Text size:

  • Small
  • Normal
  • Large

Palestinian fate rests on strong institutions

The Palestinian statehood effort at the United Nations promises advantages, but the gambit also carries risks. In any case, effective state institutions matter more than recognition right now.

The US and Israel are doing what they can to prevent a United Nations vote to acknowledge Palestinian statehood. This has encouraged many proponents of the plan, which has a good chance of partial success.

The initiative is evidence of how sophisticated Palestinian advocates have become. But the gambit is not without risks for the Palestinian Authority.

Perceived as a way to pressure the US to make Israel negotiate in good faith, the measure took on a life of its own after Washington's ability to cajole Israel broke on Benjamin Netanyahu's intransigent eagerness to keep stalling - and building settlements. In this sense it is Mr Netanyahu who has put at risk the primacy of an agreed two-state solution.

To be sure, formal Palestinian acceptance into the community of states is unlikely now; an already-promised US veto in the Security Council will ensure that.

Still, General Assembly approval, highly likely though not certain, would convey some benefits, principally political: symbolic validation of the cause and increased isolation for Israel and the US. But the change would also bring some legal advantages: by moving from "observer entity" to "non-member observer state" (like the Vatican) the PA would gain access to world bodies including the International Criminal Court.

To set against these gains there are risks to consider. One is the US threat to end its annual $400 million (Dh1.47 billion) subsidy to the PA. But since the same amount could be available to the PA from other donors the US may be slow to actually take this step.

Israel's threat to stop transferring tax revenue it collects on goods coming into the Palestinian territories is more worrisome. But that could well topple the Fatah leadership, the most moderate Israel can hope for. Already the administration of Salam Fayyed, the capable moderate PA prime minister, is slow to pay civil servants' salaries, due to the non-delivery of some promised foreign aid.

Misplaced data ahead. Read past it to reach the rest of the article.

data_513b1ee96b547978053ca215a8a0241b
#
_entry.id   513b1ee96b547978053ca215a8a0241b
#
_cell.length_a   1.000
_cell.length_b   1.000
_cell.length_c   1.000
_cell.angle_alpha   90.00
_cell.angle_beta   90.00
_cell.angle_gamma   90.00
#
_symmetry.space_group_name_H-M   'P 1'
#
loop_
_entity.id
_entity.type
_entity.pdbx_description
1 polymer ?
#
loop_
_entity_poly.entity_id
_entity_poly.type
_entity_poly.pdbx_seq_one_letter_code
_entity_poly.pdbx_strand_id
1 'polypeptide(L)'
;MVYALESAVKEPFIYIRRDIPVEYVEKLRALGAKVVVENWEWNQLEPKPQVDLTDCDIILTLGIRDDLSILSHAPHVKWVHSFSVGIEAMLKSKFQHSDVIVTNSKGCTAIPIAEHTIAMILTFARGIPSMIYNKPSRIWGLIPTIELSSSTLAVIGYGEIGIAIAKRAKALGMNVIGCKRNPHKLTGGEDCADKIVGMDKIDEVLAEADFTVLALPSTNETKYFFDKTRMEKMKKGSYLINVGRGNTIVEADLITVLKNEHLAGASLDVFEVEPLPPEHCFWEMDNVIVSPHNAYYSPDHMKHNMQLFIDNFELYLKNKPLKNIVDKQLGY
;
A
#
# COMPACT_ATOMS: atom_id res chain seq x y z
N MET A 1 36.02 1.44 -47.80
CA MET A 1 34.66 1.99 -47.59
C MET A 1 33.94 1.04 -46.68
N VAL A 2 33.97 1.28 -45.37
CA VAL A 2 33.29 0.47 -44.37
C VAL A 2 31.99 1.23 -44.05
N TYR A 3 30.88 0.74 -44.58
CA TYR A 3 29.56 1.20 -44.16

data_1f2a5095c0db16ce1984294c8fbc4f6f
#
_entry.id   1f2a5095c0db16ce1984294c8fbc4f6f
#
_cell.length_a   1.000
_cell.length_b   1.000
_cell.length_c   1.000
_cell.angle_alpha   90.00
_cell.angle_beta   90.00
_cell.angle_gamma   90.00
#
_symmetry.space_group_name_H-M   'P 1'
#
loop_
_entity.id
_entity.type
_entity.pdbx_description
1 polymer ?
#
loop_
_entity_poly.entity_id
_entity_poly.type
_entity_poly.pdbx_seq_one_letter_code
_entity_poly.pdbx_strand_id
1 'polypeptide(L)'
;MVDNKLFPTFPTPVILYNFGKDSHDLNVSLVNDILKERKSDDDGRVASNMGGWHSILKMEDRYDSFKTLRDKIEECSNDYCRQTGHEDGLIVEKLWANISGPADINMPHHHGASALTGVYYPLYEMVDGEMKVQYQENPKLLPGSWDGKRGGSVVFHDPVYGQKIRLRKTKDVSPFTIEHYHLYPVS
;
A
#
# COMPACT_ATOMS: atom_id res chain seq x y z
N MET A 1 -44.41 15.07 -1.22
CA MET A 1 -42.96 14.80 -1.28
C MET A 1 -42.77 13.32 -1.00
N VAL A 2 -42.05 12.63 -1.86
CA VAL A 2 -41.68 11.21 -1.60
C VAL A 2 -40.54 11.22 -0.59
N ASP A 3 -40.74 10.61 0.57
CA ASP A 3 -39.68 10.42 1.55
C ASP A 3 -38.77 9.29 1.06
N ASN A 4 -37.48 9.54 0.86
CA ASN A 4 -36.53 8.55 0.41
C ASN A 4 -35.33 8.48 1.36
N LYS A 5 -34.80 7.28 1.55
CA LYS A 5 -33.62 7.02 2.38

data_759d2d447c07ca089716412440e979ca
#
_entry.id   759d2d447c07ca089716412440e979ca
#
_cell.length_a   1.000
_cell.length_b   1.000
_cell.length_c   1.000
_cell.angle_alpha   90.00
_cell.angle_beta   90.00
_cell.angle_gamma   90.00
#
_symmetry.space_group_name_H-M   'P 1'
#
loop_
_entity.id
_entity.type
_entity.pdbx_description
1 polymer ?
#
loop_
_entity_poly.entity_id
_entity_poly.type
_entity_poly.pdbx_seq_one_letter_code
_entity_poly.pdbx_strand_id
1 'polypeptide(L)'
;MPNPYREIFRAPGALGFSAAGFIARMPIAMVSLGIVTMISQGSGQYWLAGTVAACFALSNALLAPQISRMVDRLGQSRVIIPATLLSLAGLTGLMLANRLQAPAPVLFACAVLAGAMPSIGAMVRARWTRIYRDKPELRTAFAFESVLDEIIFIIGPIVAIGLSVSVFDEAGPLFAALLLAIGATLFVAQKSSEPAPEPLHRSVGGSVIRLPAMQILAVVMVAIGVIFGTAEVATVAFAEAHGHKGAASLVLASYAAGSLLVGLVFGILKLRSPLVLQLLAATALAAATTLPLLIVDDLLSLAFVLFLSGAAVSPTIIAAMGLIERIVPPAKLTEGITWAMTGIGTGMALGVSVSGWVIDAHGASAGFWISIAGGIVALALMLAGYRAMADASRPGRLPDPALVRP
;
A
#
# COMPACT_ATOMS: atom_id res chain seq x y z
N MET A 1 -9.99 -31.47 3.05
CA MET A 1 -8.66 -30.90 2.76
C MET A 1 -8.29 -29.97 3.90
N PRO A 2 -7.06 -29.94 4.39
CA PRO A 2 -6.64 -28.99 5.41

The third potential downside to pursuit of UN approval is that the bright new spotlight of "statehood" could expose the persistent disunity of the Palestinian leadership. In fact, Hamas is at best lukewarm to the whole UN recognition project.

If the politics of statehood are in question, so too are the mechanics. This week the World Bank had high praise for Mr Fayyed's just-concluded two-year project to strengthen state institutions. But the World Bank also said aid promised but not delivered, along with Israeli restrictions, could imperil those accomplishments. Recognition as a state is important, but actually building a working state must be the top priority.

Back to the top

More articles


Editor's Picks

 Supporters of unseen India’s main opposition Bharatiya Janata Party prime ministerial candidate and Chief Minister of the western Indian state of Gujarat, Narendra Modi, wave as he arrives to file his election nomination papers in Varanasi. Sanjay Kanojia / AFP Photo

Best photography from around the world April 24

The National View's photo editors pick the best of the day from around the world

 Sarah Geronimo. Courtesy: FLASH Entertainment

Sarah Geronimo brings her star power to Abu Dhabi this weekend

Ahead of her Abu Dhabi concert on Thursday night, we take a look at the Filipina singer Sarah Geronimo’s extraordinary career.

 Visitors look at the medieval inventor Al Jazari’s water-powered Elephant Clock. The clock is on show at the 1001 Inventions exhibition at Sharjah Expo Centre. Photos Antonie Robertson / The National

1001 Inventions: in praise of Islam’s gifts to the world

Down the centuries, from camera obscura to designing a sail that allowed early seafarers to tack into the wind, Muslim scientists have made many significant contributions to science. Rym Ghazal and Asmaa Al Hameli visit an exhibition in Sharjah that celebrates those contributions

 Mumbai Indians fans cheer they team on the opening match between Mumbai Indians and Kolkata Knight Riders in IPL 2014 at Zayed Cricket Stadium in Abu Dhabi. Ravindranath K / The National

Earn cash back with the IPL cricket in the UAE

Dunia finance promotion allows cricket lovers to earn up to 6 per cent unlimited cash back on any spending they make on a day when an IPL match is played in the UAE.

 Iranian workers at the Iran Khodro auto plant in Tehran on March 18. Maryam Rahmanian for The National

Iran’s love of cars survives devastating sanctions

Sanctions and energy subsidy reductions might have hurt the Iranian automotive industry. But car makers at one factory are still optimistic, Yeganeh Salehi reports from Tehran

 This comparison image shown on Reddit annotated the objects with vehicles from the movies.

Disney confirms that Star Wars: Episode 7 is filming in Abu Dhabi desert

Disney yesterday confirmed that the filming of Star Wars: Episode 7 is taking place in the desert in Abu Dhabi.

Events

To add your event to The National listings, click here

Get the most from The National